Several key Whatcom County races were too close to call after the first ballot results were released about 8:30 p.m. Tuesday by the Whatcom County Auditor’s Office.
Candidates for three hotly contested seats in the 42nd Legislative District remained within a single percentage point of each other in traditionally conservative northern Whatcom County as a “blue wave” hoped to flip it into Democratic hands.
“It’s really close,” said Bellingham City Councilwoman Pinky Vargas, who was trailing Republican state Sen. Doug Ericksen by 50.4 percent to 49.6 percent.
“Democrats are always late voters, so I’m not worried,” Vargas said by phone from the Mount Baker Theatre in Bellingham, where Democratic Party figures were gathered.
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Republican state Rep. Luanne Van Werven, who was leading her Democratic challenger Justin Boneau by 50.7 percent to 49.3 percent for one of two 42nd District state House seats, said Tuesday night that she is confident of victory.
“It’s close, and we knew it was going to be a tight race,” she said by phone from the Mount Baker Rotary Building in Lynden, where Republicans were watching ballot returns.
“There’s still a lot of ballots to be counted,” Van Werven said.
Boneau said by phone that he’s proud of the campaign that he ran, and that he rejected corporate PAC money.
“I’m ecstatic,” Boneau said. “I did this on a people-powered campaign. We’re just waiting to see how the rest of the vote breaks.”
About 61,000 votes had been counted when results were posted Tuesday night, according to the Whatcom County Auditor’s Office.
An updated count was due late Wednesday afternoon.
For the other state House seat in the 42nd District, Republican state Rep. Vincent Buys was trailing Democratic challenger Sharon Shewmake by 50.1 percent to 49.9 percent.
“I’m feeling pretty positive,” Buys said by phone Tuesday night.
“We’re not where we’d hoped to be on election night, but I don’t think we have anything to regret,” the four-term incumbent said.
Shewmake credited her strong early showing to hard work and door-to-door campaigning.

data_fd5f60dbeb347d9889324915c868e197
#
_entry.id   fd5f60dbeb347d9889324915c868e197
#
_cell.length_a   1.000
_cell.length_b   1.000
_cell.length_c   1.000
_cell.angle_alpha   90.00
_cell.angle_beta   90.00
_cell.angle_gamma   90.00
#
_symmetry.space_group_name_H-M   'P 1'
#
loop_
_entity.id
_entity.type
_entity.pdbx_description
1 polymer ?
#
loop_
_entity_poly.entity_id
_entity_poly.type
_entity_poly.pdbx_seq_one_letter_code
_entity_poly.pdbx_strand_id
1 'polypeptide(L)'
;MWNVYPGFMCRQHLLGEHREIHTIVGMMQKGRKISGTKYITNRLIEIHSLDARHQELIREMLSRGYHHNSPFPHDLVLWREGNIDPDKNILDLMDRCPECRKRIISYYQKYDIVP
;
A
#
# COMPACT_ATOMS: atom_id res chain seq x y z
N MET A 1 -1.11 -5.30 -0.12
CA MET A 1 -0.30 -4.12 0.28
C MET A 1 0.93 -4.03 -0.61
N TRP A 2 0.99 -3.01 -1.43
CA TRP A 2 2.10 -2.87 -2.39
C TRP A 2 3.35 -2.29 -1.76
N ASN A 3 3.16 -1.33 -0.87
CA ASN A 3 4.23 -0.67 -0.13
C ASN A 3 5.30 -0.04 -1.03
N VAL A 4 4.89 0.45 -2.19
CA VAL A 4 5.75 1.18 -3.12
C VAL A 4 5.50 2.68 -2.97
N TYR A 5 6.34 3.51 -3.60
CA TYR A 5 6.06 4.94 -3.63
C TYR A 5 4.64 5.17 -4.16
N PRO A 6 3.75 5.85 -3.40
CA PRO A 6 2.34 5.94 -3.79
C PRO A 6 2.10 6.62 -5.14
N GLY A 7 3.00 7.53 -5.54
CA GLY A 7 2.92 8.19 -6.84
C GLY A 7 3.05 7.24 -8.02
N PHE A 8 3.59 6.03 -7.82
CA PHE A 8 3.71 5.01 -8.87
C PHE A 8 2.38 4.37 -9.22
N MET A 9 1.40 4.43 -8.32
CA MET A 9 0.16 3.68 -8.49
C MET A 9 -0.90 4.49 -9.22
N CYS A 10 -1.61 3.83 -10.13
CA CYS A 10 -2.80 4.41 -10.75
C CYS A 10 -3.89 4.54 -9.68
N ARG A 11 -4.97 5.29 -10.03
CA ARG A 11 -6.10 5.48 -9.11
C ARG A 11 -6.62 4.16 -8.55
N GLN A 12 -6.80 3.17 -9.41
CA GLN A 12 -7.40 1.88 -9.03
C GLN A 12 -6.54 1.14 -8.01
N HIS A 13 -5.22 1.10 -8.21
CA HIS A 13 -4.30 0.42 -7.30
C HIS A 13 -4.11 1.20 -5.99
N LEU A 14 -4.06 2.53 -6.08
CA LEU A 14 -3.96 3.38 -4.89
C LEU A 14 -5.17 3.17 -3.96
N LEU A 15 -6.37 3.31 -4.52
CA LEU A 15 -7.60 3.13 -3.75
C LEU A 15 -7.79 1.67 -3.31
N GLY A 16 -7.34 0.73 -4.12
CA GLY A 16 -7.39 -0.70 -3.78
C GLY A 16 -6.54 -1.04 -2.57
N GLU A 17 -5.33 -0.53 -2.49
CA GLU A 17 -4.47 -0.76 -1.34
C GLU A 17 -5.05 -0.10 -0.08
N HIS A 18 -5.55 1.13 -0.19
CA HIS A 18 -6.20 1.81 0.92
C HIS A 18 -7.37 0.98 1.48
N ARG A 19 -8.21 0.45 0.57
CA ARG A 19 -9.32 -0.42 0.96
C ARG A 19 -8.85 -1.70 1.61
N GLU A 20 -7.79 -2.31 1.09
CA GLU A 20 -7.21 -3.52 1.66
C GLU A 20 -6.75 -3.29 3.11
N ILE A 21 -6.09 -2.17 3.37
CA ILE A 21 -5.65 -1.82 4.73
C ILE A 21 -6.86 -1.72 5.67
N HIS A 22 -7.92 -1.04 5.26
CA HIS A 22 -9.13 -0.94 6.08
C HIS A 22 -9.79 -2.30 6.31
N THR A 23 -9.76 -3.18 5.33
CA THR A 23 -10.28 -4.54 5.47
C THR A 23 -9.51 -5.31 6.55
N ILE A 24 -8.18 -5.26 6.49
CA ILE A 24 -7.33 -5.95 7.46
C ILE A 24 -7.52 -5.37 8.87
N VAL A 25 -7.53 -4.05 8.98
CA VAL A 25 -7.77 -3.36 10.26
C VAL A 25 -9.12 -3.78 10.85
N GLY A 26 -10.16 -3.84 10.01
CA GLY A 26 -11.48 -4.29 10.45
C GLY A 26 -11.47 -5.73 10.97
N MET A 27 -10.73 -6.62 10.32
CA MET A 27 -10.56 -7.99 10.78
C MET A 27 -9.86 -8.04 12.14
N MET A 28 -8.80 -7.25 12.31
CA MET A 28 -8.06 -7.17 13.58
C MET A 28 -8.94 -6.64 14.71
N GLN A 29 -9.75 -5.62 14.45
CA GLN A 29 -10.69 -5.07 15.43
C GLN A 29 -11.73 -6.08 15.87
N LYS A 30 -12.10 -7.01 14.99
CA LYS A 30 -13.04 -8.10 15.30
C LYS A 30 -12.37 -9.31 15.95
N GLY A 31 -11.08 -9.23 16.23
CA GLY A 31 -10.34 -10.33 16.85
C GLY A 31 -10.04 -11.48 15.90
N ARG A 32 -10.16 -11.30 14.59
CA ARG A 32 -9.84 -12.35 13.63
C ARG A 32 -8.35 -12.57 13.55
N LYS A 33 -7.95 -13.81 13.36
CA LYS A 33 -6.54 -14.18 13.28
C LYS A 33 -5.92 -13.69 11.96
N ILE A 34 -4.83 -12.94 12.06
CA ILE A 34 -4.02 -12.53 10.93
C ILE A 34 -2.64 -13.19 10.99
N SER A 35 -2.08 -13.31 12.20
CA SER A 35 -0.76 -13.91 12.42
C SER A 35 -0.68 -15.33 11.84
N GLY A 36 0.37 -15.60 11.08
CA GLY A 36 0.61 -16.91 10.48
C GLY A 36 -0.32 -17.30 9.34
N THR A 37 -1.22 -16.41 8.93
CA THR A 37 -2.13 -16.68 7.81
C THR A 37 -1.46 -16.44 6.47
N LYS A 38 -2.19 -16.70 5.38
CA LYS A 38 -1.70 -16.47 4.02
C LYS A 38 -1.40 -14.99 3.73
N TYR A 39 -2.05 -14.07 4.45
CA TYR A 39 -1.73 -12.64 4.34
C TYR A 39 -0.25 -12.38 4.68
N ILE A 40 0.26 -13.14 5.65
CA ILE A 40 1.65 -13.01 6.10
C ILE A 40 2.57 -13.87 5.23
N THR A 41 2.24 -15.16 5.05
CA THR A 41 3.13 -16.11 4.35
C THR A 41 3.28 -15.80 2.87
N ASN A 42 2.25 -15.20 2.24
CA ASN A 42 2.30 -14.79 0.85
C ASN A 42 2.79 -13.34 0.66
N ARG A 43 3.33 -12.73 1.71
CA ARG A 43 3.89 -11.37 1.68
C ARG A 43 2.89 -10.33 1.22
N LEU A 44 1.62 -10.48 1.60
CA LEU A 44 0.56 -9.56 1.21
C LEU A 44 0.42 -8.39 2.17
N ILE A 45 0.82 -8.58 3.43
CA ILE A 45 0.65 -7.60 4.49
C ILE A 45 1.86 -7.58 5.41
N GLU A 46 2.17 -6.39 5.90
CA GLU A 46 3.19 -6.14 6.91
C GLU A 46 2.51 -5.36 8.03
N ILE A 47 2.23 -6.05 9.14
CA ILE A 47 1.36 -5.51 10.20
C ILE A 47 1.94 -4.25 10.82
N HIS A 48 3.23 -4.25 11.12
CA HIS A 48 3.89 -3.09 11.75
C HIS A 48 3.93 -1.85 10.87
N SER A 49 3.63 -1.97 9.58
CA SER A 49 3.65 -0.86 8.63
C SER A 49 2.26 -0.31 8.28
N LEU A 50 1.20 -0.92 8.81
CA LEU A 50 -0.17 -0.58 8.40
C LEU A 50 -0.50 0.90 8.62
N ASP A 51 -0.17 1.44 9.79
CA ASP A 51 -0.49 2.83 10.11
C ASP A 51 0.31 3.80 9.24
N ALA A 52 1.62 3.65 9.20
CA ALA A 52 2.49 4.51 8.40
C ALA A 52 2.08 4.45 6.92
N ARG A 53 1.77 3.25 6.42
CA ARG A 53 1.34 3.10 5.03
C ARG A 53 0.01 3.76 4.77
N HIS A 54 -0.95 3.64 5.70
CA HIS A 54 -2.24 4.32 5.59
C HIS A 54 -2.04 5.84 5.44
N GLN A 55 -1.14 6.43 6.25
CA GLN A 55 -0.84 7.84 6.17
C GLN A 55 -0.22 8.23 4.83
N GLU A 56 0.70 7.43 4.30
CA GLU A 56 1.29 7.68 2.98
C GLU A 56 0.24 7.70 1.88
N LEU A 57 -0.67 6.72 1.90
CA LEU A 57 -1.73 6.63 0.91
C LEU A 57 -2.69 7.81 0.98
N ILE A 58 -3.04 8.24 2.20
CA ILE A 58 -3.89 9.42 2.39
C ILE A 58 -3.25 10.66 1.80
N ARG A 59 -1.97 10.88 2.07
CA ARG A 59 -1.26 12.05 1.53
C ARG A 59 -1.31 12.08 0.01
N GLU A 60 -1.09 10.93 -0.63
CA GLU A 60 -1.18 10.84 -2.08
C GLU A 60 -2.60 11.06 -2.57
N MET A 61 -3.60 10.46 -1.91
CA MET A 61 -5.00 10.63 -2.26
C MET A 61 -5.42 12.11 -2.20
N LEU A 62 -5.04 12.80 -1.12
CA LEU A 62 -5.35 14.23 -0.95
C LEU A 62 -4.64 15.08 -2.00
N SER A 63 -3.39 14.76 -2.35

“People are really excited,” Shewmake said by phone. “We’ve got an amazing team and we had a lot of grass-roots support.”
In addition, Carol Frazey, who was endorsed by local Democrats, was leading Mike Peetoom, who was backed by Republicans, by 58 percent to 42 percent in the non-partisan race for a one-year at-large seat on the Whatcom County Council.
“I’m pretty excited,” Frazey said by phone from the Mount Baker Theatre. “We had a strong volunteer team and strong Democratic support. I’m excited to be representing all of Whatcom County.”
Democrats campaigned heavily this election season across the 42nd District, which includes neighborhoods of north Bellingham and rural Whatcom County generally north of Lake Whatcom.
It’s been represented in Olympia by all Republicans since Buys ousted Democratic Rep. Kelli Linville in the 2010 midterms.
But in the Aug. 7 primary this year, total Democratic votes exceeded those for Ericksen, Van Werven and Buys — suggesting that the district could be vulnerable.
Control of the state Legislature could be at stake, with the Democrats holding a 50-48 majority in the House and a 25-24 lead in the Senate.
In other state, federal and local races:
▪ Bellingham voters were approving Proposition 2018-5, a property tax levy to fund low-income housing, by 66 percent to 34 percent.
▪ U.S. Sen. Maria Cantwell was leading her Republican challenger Susan Hutchison by 59 percent to 41 percent.
▪ U.S. Rep. Suzan DelBene was leading her GOP challenger Jeffrey Beeler by 59 percent to 41 percent in the 1st District U.S. House race, which covers parts of Whatcom, Skagit, Snohomish and King counties.
▪ U.S. Rep. Rick Larsen was leading Libertarian Party candidate Brian Luke by 72.5 percent to 27.5 percent in the 2nd District congressional race, which covers San Juan and Island counties and parts of Whatcom, Skagit and Snohomish counties.
▪ Democrat Debra Lekanoff was leading Republican Michael Petrish by 72 percent to 28 percent for one of two House seats in the 40th Legislative District, which covers San Juan County and parts of Whatcom and Skagit counties.
▪ Democratic Rep. Jeff Morris was unopposed for the other 40th District House seat.
Voter turnout was high for a midterm election, Whatcom County Auditor Debbie Adelstein said in a phone interview last week.
A total of 143,112 voters were registered in Whatcom County, up from 139,813 registered voters in the Aug. 7 primary.
Some 95,318 ballots had been returned through 8 p.m. Tuesday and more were expected by mail and in ballot boxes in Washington’s mail-only election.
Only 76,123 ballots were cast in the 2014 midterms.